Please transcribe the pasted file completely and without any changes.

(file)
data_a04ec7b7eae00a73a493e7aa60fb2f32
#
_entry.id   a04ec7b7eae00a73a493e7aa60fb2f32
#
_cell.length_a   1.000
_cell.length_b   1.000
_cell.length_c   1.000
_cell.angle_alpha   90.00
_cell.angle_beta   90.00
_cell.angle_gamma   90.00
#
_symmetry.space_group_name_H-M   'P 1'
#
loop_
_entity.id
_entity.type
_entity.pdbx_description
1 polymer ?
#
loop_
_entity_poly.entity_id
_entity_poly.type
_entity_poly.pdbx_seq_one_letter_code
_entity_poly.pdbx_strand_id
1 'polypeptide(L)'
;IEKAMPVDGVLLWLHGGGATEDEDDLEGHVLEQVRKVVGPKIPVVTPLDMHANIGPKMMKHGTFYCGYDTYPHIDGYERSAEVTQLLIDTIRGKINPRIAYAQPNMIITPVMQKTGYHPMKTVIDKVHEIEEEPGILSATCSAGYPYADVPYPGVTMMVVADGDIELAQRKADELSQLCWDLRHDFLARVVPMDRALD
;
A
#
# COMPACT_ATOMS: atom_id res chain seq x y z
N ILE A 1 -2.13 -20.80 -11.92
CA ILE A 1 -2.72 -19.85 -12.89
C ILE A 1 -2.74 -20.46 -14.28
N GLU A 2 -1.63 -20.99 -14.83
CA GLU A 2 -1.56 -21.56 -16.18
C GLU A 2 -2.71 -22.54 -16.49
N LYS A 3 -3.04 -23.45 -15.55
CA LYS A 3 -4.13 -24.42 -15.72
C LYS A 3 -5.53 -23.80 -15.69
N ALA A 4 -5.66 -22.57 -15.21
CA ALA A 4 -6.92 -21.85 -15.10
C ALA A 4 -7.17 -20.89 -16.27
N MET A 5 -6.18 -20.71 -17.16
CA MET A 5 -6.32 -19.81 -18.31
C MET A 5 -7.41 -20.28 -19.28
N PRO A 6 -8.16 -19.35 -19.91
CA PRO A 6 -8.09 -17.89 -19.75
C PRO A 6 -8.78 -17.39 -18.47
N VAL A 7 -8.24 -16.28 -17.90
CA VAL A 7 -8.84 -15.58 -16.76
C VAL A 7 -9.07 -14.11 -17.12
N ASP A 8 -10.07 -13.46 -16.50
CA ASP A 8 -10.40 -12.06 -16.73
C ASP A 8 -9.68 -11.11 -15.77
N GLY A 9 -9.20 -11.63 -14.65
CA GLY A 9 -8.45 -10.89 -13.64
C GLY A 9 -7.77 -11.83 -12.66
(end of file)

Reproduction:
data_a04ec7b7eae00a73a493e7aa60fb2f32
#
_entry.id   a04ec7b7eae00a73a493e7aa60fb2f32
#
_cell.length_a   1.000
_cell.length_b   1.000
_cell.length_c   1.000
_cell.angle_alpha   90.00
_cell.angle_beta   90.00
_cell.angle_gamma   90.00
#
_symmetry.space_group_name_H-M   'P 1'
#
loop_
_entity.id
_entity.type
_entity.pdbx_description
1 polymer ?
#
loop_
_entity_poly.entity_id
_entity_poly.type
_entity_poly.pdbx_seq_one_letter_code
_entity_poly.pdbx_strand_id
1 'polypeptide(L)'
;IEKAMPVDGVLLWLHGGGATEDEDDLEGHVLEQVRKVVGPKIPVVTPLDMHANIGPKMMKHGTFYCGYDTYPHIDGYERSAEVTQLLIDTIRGKINPRIAYAQPNMIITPVMQKTGYHPMKTVIDKVHEIEEEPGILSATCSAGYPYADVPYPGVTMMVVADGDIELAQRKADELSQLCWDLRHDFLARVVPMDRALD
;
A
#
# COMPACT_ATOMS: atom_id res chain seq x y z
N ILE A 1 -2.13 -20.80 -11.92
CA ILE A 1 -2.72 -19.85 -12.89
C ILE A 1 -2.74 -20.46 -14.28
N GLU A 2 -1.63 -20.99 -14.83
CA GLU A 2 -1.56 -21.56 -16.18
C GLU A 2 -2.71 -22.54 -16.49
N LYS A 3 -3.04 -23.45 -15.55
CA LYS A 3 -4.13 -24.42 -15.72
C LYS A 3 -5.53 -23.80 -15.69
N ALA A 4 -5.66 -22.57 -15.21
CA ALA A 4 -6.92 -21.85 -15.10
C ALA A 4 -7.17 -20.89 -16.27
N MET A 5 -6.18 -20.71 -17.16
CA MET A 5 -6.32 -19.81 -18.31
C MET A 5 -7.41 -20.28 -19.28
N PRO A 6 -8.16 -19.35 -19.91
CA PRO A 6 -8.09 -17.89 -19.75
C PRO A 6 -8.78 -17.39 -18.47
N VAL A 7 -8.24 -16.28 -17.90
CA VAL A 7 -8.84 -15.58 -16.76
C VAL A 7 -9.07 -14.11 -17.12
N ASP A 8 -10.07 -13.46 -16.50
CA ASP A 8 -10.40 -12.06 -16.73
C ASP A 8 -9.68 -11.11 -15.77
N GLY A 9 -9.20 -11.63 -14.65
CA GLY A 9 -8.45 -10.89 -13.64
C GLY A 9 -7.77 -11.83 -12.66